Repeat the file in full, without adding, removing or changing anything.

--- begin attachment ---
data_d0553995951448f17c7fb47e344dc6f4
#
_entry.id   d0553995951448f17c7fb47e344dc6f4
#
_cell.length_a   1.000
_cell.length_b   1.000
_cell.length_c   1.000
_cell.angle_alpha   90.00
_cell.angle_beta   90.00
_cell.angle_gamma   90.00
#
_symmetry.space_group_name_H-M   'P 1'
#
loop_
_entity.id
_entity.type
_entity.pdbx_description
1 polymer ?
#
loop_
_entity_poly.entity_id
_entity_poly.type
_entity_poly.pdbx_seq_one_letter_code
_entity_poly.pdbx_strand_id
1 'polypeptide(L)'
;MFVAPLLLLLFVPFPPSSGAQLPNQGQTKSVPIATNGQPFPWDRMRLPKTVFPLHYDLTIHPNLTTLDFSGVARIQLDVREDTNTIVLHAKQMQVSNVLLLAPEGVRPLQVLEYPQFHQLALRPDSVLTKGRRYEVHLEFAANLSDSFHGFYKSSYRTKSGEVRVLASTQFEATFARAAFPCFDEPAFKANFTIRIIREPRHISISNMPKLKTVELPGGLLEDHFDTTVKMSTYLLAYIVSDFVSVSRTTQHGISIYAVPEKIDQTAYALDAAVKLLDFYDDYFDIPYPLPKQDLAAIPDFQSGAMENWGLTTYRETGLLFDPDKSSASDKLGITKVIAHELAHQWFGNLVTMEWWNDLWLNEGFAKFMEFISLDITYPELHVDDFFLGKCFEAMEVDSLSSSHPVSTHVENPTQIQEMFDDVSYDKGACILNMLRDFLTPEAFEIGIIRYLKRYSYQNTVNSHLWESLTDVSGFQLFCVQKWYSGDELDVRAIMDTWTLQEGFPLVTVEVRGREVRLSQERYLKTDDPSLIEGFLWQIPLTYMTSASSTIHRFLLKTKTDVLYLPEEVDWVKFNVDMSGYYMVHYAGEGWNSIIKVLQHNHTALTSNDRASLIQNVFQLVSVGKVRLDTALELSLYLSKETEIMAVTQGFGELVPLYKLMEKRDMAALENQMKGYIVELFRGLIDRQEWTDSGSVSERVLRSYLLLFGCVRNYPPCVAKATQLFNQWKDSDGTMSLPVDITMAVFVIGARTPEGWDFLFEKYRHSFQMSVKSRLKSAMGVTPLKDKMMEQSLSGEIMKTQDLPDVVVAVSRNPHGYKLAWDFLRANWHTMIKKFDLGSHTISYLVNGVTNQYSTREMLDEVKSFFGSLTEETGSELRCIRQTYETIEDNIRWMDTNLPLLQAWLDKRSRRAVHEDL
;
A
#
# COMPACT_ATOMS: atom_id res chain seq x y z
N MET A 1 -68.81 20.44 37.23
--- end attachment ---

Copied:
data_d0553995951448f17c7fb47e344dc6f4
#
_entry.id   d0553995951448f17c7fb47e344dc6f4
#
_cell.length_a   1.000
_cell.length_b   1.000
_cell.length_c   1.000
_cell.angle_alpha   90.00
_cell.angle_beta   90.00
_cell.angle_gamma   90.00
#
_symmetry.space_group_name_H-M   'P 1'
#
loop_
_entity.id
_entity.type
_entity.pdbx_description
1 polymer ?
#
loop_
_entity_poly.entity_id
_entity_poly.type
_entity_poly.pdbx_seq_one_letter_code
_entity_poly.pdbx_strand_id
1 'polypeptide(L)'
;MFVAPLLLLLFVPFPPSSGAQLPNQGQTKSVPIATNGQPFPWDRMRLPKTVFPLHYDLTIHPNLTTLDFSGVARIQLDVREDTNTIVLHAKQMQVSNVLLLAPEGVRPLQVLEYPQFHQLALRPDSVLTKGRRYEVHLEFAANLSDSFHGFYKSSYRTKSGEVRVLASTQFEATFARAAFPCFDEPAFKANFTIRIIREPRHISISNMPKLKTVELPGGLLEDHFDTTVKMSTYLLAYIVSDFVSVSRTTQHGISIYAVPEKIDQTAYALDAAVKLLDFYDDYFDIPYPLPKQDLAAIPDFQSGAMENWGLTTYRETGLLFDPDKSSASDKLGITKVIAHELAHQWFGNLVTMEWWNDLWLNEGFAKFMEFISLDITYPELHVDDFFLGKCFEAMEVDSLSSSHPVSTHVENPTQIQEMFDDVSYDKGACILNMLRDFLTPEAFEIGIIRYLKRYSYQNTVNSHLWESLTDVSGFQLFCVQKWYSGDELDVRAIMDTWTLQEGFPLVTVEVRGREVRLSQERYLKTDDPSLIEGFLWQIPLTYMTSASSTIHRFLLKTKTDVLYLPEEVDWVKFNVDMSGYYMVHYAGEGWNSIIKVLQHNHTALTSNDRASLIQNVFQLVSVGKVRLDTALELSLYLSKETEIMAVTQGFGELVPLYKLMEKRDMAALENQMKGYIVELFRGLIDRQEWTDSGSVSERVLRSYLLLFGCVRNYPPCVAKATQLFNQWKDSDGTMSLPVDITMAVFVIGARTPEGWDFLFEKYRHSFQMSVKSRLKSAMGVTPLKDKMMEQSLSGEIMKTQDLPDVVVAVSRNPHGYKLAWDFLRANWHTMIKKFDLGSHTISYLVNGVTNQYSTREMLDEVKSFFGSLTEETGSELRCIRQTYETIEDNIRWMDTNLPLLQAWLDKRSRRAVHEDL
;
A
#
# COMPACT_ATOMS: atom_id res chain seq x y z
N MET A 1 -68.81 20.44 37.23